DeathfamilyOrdinary LifeSpirituality

Final Words

As I wrote this post it happened to be during Holy Week. After a difficult few days when Denis’ mother suffered a nosebleed that couldn’t be stopped and grew gradually weaker until she passed from this life into the next, we had gathered at her bedside to touch her, console, and pray for her. Our friend and former assistant, Anita, was also present. Mom had not been responsive or talking, but when Anita bent over her, held her face in her hands and said, “I love you.” She opened her eyes and clearly whispered, “I love you, too.” Those were her last words.

More than ever when a loved family member goes home it lends deeper meaning to the celebration of Easter, of Resurrection Day.

It seems appropriate to let Denis tell you about his mother’s death in his own words. He writes:

A few minutes before midnight on Ash Wednesday my mother died, passing from this life into the next. It was not unexpected, and she was ready. Her dementia was deepening, she was growing weaker physically, and she was becoming increasingly aware of how her memory was failing her. Thankfully my sister was able to be here so those who loved her were with her in the end. Still death is a horrible thing, and the full burden of that horror weighed on us as we waited by her bedside in the days leading to her passing.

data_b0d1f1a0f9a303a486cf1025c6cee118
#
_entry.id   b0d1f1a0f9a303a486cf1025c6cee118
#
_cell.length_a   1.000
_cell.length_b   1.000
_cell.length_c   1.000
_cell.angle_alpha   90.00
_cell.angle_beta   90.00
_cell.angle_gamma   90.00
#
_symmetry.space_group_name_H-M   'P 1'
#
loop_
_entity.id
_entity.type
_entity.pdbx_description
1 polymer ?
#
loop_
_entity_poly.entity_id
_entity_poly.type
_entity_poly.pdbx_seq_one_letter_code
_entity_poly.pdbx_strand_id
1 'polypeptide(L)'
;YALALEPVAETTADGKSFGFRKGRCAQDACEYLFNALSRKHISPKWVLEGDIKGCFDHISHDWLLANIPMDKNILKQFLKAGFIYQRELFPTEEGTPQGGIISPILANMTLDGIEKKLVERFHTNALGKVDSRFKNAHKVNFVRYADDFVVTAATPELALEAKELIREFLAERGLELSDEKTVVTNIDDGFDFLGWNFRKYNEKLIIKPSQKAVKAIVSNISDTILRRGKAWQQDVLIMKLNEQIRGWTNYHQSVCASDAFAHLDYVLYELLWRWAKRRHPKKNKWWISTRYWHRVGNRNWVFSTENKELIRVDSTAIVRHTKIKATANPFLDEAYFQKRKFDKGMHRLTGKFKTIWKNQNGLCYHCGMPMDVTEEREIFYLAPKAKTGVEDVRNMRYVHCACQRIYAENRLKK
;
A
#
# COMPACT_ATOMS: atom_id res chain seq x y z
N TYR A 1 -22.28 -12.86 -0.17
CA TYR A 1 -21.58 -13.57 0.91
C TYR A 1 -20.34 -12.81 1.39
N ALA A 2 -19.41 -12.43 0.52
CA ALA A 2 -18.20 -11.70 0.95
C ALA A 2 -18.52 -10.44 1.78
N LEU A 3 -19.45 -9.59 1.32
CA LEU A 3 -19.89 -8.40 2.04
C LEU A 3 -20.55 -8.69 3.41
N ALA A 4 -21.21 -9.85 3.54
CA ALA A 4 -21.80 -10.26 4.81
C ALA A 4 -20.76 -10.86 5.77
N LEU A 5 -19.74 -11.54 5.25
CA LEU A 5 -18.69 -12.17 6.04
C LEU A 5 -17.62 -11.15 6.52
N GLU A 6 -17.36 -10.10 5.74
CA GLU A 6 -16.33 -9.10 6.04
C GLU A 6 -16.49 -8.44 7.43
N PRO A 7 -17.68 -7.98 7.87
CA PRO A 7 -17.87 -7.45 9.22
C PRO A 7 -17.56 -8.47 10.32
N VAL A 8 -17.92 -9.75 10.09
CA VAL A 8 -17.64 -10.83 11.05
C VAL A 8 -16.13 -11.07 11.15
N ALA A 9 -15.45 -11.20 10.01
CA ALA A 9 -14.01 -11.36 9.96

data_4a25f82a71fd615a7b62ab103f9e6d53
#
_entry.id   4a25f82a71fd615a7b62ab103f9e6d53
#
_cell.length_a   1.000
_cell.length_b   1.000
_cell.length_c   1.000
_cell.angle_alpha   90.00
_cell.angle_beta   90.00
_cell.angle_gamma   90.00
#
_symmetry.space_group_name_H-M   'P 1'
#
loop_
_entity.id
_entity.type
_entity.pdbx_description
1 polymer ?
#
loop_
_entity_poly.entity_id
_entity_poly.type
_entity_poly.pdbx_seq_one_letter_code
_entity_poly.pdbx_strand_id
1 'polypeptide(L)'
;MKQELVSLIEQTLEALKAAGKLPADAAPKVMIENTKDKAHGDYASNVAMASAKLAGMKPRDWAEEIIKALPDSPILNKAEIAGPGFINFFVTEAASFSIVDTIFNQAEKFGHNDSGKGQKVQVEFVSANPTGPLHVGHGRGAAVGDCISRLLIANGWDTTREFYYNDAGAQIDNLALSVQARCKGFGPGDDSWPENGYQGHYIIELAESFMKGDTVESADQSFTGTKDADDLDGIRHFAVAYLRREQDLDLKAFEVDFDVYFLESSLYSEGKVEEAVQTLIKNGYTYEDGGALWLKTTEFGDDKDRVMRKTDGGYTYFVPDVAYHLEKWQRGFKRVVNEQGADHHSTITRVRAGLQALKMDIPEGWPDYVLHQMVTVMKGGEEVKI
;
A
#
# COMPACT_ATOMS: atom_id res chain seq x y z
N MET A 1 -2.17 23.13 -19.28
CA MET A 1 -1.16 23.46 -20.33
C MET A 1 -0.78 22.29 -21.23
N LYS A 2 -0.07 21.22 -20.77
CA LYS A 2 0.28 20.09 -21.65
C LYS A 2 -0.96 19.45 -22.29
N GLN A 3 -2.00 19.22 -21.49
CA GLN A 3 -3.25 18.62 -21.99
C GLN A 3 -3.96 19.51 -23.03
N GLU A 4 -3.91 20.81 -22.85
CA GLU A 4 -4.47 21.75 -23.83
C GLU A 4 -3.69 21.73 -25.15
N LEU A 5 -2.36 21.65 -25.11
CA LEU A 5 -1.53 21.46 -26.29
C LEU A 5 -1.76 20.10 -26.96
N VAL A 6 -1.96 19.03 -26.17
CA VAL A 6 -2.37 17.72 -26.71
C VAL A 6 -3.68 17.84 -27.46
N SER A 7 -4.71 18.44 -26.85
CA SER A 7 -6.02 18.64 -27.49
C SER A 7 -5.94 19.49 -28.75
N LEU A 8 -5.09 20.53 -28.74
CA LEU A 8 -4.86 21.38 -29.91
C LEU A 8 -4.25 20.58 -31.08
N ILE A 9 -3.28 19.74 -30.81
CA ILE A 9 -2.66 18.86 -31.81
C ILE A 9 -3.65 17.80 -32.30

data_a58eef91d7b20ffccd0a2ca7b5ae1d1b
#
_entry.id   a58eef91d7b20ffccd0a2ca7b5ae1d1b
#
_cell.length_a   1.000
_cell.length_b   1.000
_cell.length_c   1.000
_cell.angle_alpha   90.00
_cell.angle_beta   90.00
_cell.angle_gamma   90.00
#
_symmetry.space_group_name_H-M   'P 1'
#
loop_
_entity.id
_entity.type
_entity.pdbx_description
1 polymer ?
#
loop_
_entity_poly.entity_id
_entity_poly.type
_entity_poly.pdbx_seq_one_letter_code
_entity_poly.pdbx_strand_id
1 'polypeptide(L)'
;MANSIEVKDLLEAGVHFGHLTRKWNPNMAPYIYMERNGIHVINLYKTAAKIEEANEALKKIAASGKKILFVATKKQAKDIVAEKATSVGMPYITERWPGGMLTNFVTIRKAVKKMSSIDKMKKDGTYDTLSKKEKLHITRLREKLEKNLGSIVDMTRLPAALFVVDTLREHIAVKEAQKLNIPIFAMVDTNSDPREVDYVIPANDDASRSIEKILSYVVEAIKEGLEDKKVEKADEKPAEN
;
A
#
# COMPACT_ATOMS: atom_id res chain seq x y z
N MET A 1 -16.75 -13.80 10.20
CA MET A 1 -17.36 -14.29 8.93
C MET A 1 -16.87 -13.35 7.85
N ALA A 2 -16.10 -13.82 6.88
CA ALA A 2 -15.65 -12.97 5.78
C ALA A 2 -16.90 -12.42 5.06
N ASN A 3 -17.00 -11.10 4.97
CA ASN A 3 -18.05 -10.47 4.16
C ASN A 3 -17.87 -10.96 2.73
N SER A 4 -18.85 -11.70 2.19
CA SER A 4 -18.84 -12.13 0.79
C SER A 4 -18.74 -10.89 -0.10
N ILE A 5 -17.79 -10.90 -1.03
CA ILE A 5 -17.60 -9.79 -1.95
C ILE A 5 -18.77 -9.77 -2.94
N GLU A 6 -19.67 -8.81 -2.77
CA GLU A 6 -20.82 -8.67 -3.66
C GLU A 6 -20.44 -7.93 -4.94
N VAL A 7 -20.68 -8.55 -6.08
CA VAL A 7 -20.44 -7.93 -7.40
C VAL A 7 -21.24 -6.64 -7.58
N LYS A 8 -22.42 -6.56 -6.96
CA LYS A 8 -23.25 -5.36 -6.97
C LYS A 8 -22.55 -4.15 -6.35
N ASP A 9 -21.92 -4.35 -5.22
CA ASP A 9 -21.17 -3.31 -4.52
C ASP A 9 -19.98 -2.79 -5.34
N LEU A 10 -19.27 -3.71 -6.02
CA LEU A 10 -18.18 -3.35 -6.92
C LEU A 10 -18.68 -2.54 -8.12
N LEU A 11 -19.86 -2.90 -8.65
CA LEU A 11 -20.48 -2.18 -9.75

“We are born, we eat, and learn, and die,” writes Michael O’Brien in his novel Island of the World. “We leave a tracery of messages in the lives of others, a little shifting of the soil, a stone moved from here to there, a word uttered, a song, a poem left behind. I was here, each of them declare. I was here.”
The traces mother left are faint because she was never allowed the freedom to be herself. Always in the shadow of first, a domineering mother and later, a controlling husband, my memories of her always seemed to unfold on the edges of life. Away from the limelight we made each other laugh with jokes spiced with sarcasm, and though not a reader herself she seemed to understand my passion to get lost in stories. She shaped me, and she did so primarily with love.
Now in the presence of the One who sees her as significant, her life can be appreciated in ways that are gracious rather than legalistic. And being remembered for love is not a bad legacy.

We know that as life proceeds each one of us will likely face the death of some person we have loved. And so, our prayer for you is that the Hope and Joy of spring will ever be a Consolation and a reminder that the story is not over.